Wednesday, January 10, 2018

Clean Slate - Not my 3 words for the year

Geometric chalk art

My friend Chris came up with the idea of using three words to guide your year. It's good. Lots of people like it.

I like how he builds flexibility into the words. They can mean multiple things, have multiple layers of meaning.

I've never done it. But I have this phrase rolling around in my head lately, and I think I should share it. I repeat it in my head several times a day for different things.

Clean slate.

Each day, I start with a clean slate nutritionally. No matter what I ate yesterday, today I can choose to stick with my personal guidelines.

Each day, I start with a clean slate of work. When I pick my 6 Most Important Things to work on tomorrow, I can choose what really is most important.

Clean slate.

So it's not really a 3 words thing, but it's what's going on in my head as we start a new year.

Tuesday, November 14, 2017

Annual Review in November

I know it's November, and not time for annual reviews, but I just did one.

I used an outline I got from my friend Jon Swanson a couple of years ago.

Take an hour and a chair and a cup of coffee and something to write with. Take a planner from the year or a journal or a Facebook stream. Ask yourself these questions:
  • What did I like about this year?
  • What didn’t I like?
  • What don’t I understand?
  • What did I learn about God?
  • What did I learn about people?
  • What am I going to do next year with what I learned?

I found this to be good at refining the experiences of a year into some clear intentions for my next actions.

Thursday, August 10, 2017

What Detroit and small towns have in common

I was in Detroit a few years back, and I saw a small sampling of the challenges. They reminded me of small town challenges with empty buildings, declining population, and turning to entrepreneurs for the future.

The people of Detroit reminded me of small town people. They were friendly, and looked me in the eye. It was a funny pattern. They'd say, "Don't believe everything you hear about Detroit." They wanted me to know it's not as awful as people say, that good people live there. It felt like a small town, hoping you don't all think they're hicks.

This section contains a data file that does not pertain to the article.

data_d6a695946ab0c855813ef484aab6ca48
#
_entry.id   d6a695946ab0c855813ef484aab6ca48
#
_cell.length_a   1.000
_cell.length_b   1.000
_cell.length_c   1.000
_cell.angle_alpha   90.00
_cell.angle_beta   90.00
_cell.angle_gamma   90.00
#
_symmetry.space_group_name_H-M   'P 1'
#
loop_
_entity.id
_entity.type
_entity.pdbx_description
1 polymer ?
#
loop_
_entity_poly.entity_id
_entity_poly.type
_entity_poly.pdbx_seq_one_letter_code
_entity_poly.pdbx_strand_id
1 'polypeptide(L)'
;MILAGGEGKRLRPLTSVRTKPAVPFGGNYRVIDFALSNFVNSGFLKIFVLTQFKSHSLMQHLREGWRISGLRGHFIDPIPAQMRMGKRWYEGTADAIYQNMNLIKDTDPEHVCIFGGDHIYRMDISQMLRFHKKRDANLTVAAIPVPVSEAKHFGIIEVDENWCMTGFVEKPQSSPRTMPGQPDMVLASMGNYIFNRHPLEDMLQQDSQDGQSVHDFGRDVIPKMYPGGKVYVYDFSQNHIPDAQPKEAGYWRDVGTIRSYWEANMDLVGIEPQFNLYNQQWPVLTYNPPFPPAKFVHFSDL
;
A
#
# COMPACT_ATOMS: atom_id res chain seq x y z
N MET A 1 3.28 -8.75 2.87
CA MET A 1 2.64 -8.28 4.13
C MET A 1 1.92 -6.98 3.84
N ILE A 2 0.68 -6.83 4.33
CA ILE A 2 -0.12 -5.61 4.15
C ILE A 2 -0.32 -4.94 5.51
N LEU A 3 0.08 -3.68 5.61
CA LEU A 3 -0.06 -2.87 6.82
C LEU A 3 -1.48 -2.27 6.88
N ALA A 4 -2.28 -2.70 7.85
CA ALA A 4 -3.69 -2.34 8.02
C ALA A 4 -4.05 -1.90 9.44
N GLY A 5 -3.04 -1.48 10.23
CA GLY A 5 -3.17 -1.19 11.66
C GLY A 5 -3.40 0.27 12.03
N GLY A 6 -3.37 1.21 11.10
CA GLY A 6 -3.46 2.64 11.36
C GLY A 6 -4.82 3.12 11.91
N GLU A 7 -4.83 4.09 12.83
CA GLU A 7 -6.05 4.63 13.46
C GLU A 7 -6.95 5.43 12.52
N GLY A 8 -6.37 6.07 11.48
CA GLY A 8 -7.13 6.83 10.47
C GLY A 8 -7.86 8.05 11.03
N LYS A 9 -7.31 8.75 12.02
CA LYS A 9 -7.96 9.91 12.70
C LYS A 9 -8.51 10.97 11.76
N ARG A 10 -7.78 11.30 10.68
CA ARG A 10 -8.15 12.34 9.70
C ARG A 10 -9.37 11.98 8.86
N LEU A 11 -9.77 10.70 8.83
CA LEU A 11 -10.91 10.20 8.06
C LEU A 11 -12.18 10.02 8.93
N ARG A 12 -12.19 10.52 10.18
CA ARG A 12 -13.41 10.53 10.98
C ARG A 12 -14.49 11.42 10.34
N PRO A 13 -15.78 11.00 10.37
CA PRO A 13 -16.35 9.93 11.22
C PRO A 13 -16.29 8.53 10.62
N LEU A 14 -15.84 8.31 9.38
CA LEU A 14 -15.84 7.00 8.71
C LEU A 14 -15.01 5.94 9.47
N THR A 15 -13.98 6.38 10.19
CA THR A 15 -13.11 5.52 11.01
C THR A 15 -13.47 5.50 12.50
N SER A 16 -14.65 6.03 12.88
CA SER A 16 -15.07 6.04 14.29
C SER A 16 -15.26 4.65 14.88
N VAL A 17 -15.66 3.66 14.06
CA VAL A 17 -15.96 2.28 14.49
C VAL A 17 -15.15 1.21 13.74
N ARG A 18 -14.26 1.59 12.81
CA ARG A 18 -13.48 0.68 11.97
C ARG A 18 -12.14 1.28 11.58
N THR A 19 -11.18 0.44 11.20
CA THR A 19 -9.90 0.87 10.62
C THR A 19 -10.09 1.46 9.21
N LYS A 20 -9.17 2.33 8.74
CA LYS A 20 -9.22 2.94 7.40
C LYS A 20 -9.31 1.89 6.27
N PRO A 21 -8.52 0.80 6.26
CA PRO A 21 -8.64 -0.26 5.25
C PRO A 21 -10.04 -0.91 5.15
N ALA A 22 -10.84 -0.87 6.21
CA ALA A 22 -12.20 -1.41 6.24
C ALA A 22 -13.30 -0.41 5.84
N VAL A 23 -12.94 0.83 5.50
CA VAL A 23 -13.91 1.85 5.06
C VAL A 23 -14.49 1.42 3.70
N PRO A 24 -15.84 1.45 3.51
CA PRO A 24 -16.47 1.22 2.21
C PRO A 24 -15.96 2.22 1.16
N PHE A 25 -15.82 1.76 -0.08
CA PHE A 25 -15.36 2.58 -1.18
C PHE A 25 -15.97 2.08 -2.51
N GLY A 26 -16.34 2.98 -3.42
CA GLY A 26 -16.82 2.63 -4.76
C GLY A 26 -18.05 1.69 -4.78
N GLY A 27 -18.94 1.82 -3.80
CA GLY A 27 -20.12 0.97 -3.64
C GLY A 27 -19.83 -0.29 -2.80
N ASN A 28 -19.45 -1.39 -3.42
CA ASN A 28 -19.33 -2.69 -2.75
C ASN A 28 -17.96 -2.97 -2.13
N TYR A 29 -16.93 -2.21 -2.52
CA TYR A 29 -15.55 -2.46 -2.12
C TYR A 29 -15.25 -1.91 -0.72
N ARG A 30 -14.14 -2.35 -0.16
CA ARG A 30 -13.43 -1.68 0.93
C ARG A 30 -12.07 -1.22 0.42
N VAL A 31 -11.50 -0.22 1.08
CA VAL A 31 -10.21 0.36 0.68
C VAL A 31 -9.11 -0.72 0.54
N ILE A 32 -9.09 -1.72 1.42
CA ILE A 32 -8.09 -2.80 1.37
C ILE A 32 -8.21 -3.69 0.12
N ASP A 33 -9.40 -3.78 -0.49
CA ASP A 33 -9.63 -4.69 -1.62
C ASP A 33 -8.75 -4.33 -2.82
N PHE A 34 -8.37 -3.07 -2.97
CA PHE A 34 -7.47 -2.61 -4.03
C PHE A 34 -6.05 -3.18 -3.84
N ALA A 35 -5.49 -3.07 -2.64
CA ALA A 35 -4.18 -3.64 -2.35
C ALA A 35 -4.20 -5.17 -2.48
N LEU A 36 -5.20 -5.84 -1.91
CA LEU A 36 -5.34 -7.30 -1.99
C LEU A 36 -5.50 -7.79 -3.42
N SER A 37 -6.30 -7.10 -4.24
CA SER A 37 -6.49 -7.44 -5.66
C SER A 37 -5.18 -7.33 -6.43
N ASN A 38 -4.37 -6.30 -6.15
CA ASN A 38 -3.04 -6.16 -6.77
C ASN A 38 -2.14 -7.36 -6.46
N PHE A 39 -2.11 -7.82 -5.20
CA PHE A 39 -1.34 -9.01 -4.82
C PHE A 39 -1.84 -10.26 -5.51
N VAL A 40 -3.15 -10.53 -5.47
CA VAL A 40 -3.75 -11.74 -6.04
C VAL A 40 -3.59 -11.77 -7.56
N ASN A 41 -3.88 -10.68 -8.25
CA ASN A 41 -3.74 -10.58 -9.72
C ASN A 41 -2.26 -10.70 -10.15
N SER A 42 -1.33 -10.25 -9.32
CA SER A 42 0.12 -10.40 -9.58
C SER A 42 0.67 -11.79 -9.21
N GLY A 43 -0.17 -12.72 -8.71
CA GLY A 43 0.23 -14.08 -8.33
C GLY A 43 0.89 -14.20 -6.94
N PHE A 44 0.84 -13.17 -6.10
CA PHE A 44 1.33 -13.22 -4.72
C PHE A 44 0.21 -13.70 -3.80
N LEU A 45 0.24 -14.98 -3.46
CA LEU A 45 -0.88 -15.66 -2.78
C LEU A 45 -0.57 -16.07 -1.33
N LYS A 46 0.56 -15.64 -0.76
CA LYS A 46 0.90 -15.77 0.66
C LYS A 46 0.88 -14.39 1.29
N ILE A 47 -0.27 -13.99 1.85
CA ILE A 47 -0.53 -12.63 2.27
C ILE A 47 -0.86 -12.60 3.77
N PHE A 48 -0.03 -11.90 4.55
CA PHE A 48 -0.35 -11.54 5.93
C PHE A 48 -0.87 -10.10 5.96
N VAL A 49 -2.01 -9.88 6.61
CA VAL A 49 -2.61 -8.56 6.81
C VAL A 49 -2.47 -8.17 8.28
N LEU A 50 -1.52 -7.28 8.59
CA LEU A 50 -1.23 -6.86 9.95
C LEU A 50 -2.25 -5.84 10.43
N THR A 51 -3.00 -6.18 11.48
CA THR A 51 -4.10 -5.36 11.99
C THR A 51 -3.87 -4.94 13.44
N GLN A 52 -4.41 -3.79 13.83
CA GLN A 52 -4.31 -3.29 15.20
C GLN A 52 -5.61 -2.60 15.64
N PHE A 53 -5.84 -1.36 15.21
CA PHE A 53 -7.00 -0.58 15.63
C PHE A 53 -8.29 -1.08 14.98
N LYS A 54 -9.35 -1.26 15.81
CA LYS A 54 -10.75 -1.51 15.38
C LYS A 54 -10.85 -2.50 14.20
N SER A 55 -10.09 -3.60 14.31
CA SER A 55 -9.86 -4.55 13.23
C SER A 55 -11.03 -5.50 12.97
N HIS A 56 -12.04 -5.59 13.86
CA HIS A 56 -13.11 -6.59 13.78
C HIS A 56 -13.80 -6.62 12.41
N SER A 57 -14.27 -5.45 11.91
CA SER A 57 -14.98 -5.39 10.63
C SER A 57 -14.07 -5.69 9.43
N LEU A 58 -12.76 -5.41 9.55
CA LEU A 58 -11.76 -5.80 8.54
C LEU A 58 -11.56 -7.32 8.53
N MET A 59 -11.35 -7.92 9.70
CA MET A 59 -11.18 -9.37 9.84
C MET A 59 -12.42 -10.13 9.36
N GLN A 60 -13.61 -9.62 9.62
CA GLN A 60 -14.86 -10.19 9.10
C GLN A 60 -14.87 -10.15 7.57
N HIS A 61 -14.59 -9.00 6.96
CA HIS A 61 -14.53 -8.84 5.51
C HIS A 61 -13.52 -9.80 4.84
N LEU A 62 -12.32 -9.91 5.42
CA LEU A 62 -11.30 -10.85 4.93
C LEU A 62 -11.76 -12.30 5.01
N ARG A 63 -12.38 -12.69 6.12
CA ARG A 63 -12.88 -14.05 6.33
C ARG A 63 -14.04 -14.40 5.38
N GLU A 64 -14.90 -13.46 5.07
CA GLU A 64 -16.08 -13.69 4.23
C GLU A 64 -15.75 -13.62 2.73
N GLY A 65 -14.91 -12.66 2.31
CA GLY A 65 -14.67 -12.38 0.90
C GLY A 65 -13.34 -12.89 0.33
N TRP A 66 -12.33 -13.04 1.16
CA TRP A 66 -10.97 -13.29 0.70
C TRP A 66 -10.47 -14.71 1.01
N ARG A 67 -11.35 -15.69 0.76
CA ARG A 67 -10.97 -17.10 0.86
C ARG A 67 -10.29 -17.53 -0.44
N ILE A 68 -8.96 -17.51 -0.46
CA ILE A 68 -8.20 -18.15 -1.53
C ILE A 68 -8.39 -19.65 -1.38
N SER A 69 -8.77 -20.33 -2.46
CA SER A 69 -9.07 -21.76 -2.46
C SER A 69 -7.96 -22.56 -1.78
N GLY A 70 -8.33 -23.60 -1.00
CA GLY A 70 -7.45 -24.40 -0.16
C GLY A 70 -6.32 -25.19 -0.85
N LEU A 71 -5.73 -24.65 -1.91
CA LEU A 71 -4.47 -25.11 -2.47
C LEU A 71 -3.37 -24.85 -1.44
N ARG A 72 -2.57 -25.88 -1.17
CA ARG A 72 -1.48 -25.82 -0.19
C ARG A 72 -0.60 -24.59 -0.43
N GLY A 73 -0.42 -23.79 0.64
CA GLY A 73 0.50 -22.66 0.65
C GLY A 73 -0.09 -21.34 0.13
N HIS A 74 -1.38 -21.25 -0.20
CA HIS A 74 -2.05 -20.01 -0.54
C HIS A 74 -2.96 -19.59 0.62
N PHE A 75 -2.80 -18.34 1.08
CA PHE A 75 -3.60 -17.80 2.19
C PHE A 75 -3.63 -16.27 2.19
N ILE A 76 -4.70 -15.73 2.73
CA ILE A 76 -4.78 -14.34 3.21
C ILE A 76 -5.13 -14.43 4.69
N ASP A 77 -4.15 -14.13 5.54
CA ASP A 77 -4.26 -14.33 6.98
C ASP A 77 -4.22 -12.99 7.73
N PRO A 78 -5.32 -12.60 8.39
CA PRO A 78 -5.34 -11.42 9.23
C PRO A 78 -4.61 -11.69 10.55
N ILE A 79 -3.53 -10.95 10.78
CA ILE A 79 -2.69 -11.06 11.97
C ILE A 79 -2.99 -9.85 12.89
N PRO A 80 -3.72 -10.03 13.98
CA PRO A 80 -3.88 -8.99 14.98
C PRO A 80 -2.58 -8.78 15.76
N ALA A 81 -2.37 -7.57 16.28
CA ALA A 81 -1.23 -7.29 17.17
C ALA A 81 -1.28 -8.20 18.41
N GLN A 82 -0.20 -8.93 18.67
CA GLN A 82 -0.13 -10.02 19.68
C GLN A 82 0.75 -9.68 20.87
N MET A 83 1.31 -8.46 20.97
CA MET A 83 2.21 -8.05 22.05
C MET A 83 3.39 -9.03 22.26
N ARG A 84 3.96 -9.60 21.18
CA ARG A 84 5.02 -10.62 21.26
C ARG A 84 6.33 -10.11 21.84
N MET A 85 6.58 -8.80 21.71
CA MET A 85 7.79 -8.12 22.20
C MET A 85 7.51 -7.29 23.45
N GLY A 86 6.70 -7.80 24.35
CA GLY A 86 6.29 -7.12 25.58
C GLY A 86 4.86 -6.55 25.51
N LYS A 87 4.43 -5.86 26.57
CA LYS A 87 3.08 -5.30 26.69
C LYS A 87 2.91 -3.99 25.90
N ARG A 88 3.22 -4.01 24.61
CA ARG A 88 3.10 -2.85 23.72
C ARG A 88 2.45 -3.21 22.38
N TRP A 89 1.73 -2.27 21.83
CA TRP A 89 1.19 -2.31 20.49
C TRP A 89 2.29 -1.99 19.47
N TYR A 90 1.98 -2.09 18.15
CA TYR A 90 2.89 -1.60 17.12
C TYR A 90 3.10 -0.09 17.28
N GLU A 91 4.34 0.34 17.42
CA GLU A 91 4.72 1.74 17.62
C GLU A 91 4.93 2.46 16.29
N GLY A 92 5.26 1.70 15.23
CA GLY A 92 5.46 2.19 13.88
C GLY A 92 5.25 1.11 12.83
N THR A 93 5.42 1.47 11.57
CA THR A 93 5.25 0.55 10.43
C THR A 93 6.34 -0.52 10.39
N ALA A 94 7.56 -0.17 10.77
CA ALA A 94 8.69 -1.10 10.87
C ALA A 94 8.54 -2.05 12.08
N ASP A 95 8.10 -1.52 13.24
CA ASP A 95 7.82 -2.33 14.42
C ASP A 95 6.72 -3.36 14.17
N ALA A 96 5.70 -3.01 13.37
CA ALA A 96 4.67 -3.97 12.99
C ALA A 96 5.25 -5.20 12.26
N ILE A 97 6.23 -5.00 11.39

So I keep reading articles about Detroit, and the people working there. Outside experts keep telling them it can't be done, that the problems are too big. And people come in from outside, to save them. 

Whether it's Detroit or a small town, I hate that outlook, "we're going to save them." People, stop looking down on us. Help us do what needs done or get out of our way.

One of those articles, Saving Detroit, spurred some small town thoughts.

  • "A successful small business person can make a difference." In a small town, it takes less success or wealth to make a bigger difference. 
  • "A vibrant city needs a vibrant center. Suburbs cannot fill that need." Most small towns are pretty compact, and not very suburb-y.
  • Like Detroit, a small town does attract "the poorest, least educated and most unskilled – because it’s such a cheap place to live." But many small towns have shrunk, and face the same challenges of having more space than they need for their current people.
  • "If Detroit manages to revive its downtown, like Chicago's Loop, it will take a long time to stretch that prosperity outside of the core, like Chicago faces today." For a small town, is it any easier to spread the prosperity around? Is it possible that prosperity is harder to concentrate in the first place? 

Saturday, July 08, 2017

The link between community and innovation

Connecting people with each other is the essence of both community and innovation. I wrote that, and I'm still thinking through the implications of how those two interact.

My friend Renina added healing to the list. Worth thinking on as well.

Becky McCray, Raul Colon, Jasmine Zhou, Ric Dragon and Shashi Bellamkonda at the Genius Shared event in Chicago

Tuesday, December 06, 2016

Urbansplaining the election

I've been hearing a lot of urbansplaining about rural since the election. 

Even though the sharp urban/rural voting divide has been evident on election maps for decades, it's only now that it has captured much attention because the rural vote certainly seemed to affect the outcome this time. Stories and essays about rural voters are popping up.

I've been seeing a lot of rural childhood reminiscences of now-urban commentators that try to explain what rural people are really like. My overall reaction is skeptical. Just because you grew up in a rural area before moving to a big city doesn't mean you're qualified to speak for that specific rural place today or for all rural areas across the US. 

Neither do the 30 second sound bites from "typical rural voters" that got interviewed on television add much to a richer understanding. The 3-minute news packages have given all the usual stereotypes of dying small towns a good airing. If all small towns were half as dead as media pieces depict them, there wouldn't have been enough rural vote to influence anything. 

I'm regularly in touch with thousands of diverse rural people from across the USA, so I understand that we're not all alike, and we're not one-dimensional people. I wouldn't dream of speaking for all of rural America, and I wouldn't recommend that you let the results of this election speak for us all either. 

It seems necessary that I add a disclaimer. You may think my purpose is supporting the outcome of the election, or that I'm condoning racism, hate or violence. I'm not. 

Trying to use these election results to illustrate the entire rural population is by definition going to draw a poorly nuanced picture. If you're interested in a deeper understanding of rural, I invite you to the conversation.